Combining green grass with the unique texture and colour of gravel can produce a functional and beautiful landscaping arrangement. While many homeowners dream of achieving lush, emerald green grass lawns, do not overlook the potential of gravel as a partner. Gravel looks good throughout the seasons, serves as an excellent pest-free mulch and is very low in maintenance. Bring the two ground covers together with a well-thought-out plan.
- Skill level:
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Things you need
- Measuring tape
- Graph paper
- Garden hose or rope
- Street-marking spray paint
- Edging material
- Landscape fabric
- Pea gravel
- Sod or grass seed
Draw a plan of your yard. Indicate any features, such as fences or sheds and any large plantings you intend to keep, such as trees and hedges. Make three photocopies of this finished plan.
Indicate the sun's location at midmorning on the first drawing. Show the sun at midafternoon on the second copy. Spot the sun at late afternoon on the third copy. Calculate the shade cast during these times of day. Note any areas shaded more than once across the drawings: These are areas of "deep" shade.
Plan grassy areas strategically. Avoid planting grass in deeply shaded spots. Few species thrive in deep shade. Also, avoid grass on pathways and around play equipment. Planting grass in high-traffic areas is usually futile.
Consider where gravel might serve better than grass. Pea gravel works well in areas of deep shade. Pea gravel is also a good pathway material and can form a soft "landing zone" under playground equipment. Large expanses of pea gravel are attractive and practically maintenance free.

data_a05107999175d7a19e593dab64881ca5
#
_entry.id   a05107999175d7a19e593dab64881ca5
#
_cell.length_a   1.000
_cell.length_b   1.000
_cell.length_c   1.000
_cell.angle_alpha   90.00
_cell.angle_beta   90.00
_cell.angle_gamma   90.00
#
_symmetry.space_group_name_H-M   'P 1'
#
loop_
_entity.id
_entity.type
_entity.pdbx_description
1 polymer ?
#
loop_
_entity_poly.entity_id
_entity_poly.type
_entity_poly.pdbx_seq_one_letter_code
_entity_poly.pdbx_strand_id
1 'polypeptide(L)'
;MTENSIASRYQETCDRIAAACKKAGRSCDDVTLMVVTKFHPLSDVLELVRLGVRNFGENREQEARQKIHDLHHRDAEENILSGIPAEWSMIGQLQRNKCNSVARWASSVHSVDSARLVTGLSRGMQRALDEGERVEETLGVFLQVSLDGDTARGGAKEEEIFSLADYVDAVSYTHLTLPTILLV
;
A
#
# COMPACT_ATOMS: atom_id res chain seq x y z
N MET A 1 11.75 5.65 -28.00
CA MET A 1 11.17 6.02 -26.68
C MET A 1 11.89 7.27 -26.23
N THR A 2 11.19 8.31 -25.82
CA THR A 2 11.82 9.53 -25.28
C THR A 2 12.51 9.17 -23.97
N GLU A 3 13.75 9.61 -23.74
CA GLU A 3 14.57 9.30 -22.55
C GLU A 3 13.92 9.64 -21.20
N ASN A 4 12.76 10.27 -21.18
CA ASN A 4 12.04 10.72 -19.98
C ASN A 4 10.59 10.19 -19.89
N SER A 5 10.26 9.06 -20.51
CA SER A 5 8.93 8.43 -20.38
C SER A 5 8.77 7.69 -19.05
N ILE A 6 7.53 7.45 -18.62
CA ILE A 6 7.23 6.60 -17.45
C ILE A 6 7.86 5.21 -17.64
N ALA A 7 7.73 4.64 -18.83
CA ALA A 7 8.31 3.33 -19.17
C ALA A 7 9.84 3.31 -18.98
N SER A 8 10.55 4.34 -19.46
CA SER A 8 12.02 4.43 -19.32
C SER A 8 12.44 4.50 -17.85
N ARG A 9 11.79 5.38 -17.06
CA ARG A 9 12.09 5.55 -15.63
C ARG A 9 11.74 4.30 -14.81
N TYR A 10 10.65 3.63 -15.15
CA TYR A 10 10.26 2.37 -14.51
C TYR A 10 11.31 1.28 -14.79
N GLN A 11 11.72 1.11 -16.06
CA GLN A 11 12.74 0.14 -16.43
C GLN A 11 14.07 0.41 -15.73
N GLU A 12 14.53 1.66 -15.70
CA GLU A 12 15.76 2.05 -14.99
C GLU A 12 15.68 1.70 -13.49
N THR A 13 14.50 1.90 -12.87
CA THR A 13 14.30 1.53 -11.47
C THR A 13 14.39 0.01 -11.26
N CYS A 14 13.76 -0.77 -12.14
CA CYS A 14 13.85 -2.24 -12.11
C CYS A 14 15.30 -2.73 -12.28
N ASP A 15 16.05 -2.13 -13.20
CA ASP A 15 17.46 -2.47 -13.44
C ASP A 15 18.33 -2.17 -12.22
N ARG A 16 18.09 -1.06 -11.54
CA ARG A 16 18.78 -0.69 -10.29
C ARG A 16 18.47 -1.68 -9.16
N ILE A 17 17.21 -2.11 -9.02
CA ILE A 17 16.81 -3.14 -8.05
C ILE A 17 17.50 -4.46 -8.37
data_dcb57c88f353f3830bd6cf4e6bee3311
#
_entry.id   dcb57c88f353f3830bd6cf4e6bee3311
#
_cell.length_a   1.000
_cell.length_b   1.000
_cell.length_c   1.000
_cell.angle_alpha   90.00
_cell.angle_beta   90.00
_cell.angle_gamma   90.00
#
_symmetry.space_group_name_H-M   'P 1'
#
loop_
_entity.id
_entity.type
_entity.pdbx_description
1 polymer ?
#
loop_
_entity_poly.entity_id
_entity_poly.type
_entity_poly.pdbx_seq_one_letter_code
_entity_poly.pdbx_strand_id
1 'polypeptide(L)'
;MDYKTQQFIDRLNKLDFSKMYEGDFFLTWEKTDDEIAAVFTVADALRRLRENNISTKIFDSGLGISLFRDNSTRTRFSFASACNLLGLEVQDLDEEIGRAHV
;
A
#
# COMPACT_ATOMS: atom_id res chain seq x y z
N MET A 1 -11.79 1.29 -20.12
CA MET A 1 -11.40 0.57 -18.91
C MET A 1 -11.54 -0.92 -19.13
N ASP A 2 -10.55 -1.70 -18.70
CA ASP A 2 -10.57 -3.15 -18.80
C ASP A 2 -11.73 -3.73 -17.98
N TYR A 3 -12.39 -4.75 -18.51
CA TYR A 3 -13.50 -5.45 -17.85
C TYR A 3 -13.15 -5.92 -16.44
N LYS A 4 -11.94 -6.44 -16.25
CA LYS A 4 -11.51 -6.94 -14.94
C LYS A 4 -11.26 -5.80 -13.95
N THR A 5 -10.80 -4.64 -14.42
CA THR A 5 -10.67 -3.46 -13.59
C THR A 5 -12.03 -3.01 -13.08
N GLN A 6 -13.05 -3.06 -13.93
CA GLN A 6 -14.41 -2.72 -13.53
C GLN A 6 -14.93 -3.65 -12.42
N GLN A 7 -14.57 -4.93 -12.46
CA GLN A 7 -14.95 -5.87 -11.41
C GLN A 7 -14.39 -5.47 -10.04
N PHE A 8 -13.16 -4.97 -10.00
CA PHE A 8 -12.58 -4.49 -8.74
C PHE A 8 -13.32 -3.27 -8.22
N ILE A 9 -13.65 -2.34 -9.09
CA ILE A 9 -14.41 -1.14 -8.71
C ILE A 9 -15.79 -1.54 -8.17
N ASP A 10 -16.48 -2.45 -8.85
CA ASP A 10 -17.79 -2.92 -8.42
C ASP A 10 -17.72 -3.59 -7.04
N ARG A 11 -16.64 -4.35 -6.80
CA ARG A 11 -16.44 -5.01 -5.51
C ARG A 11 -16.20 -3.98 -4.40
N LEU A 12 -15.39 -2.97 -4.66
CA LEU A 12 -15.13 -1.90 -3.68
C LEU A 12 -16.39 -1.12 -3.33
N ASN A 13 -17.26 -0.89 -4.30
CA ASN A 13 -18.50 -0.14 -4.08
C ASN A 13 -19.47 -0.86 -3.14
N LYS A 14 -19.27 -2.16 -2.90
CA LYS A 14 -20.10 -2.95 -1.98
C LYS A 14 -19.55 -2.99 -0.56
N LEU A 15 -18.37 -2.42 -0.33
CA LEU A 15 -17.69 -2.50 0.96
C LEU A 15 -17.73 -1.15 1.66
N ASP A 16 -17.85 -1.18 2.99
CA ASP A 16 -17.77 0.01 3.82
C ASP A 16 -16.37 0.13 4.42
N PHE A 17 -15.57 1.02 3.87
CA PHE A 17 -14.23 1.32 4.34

Identify the transitions between any grass and gravel areas. Pea gravel must be contained within a solid barrier to prevent scattering. Suitable barriers include black plastic landscape edging, wooden "soldiers" or masonry.
Move from the plan to your real yard. Lay down garden hose or rope to indicate grass and gravel areas. Adjust these lines to find the most pleasing and practical design. Trace the final line of the designs with street-marker spray paint. Remove the hose or rope.
Cut into any turf along this paint line with a sharp spade. Install the edging product of your choice at the proper depth, leaving 3 inches of edging above ground level. Follow the product directions and install the edging so it cannot shift position and is not likely to "heave" out of the ground.
Remove any unwanted grass or weeds from inside the designated gravel area with a shovel or hoe. Lay down semi-porous landscape fabric. Create holes in the fabric for desirable shrubs or plants.
Purchase pea gravel by the ton, delivered by truck, to cover large areas. Your gravel provider can advise you on how much gravel to order to complete the project.
Install the gravel inside the edging to a depth of about 2 inches using 5-gallon buckets, a wheelbarrow, or shovels. If any permanent plantings like small shrubs are within the gravel zone, distribute the gravel around the trunks of the plants more sparingly.
Groom the gravel to uniform level with a garden rake. Spray newly placed pea gravel with a mist of water to remove any mud or silt picked up in the delivery truck.
Install sod or seed new grassy areas as needed.
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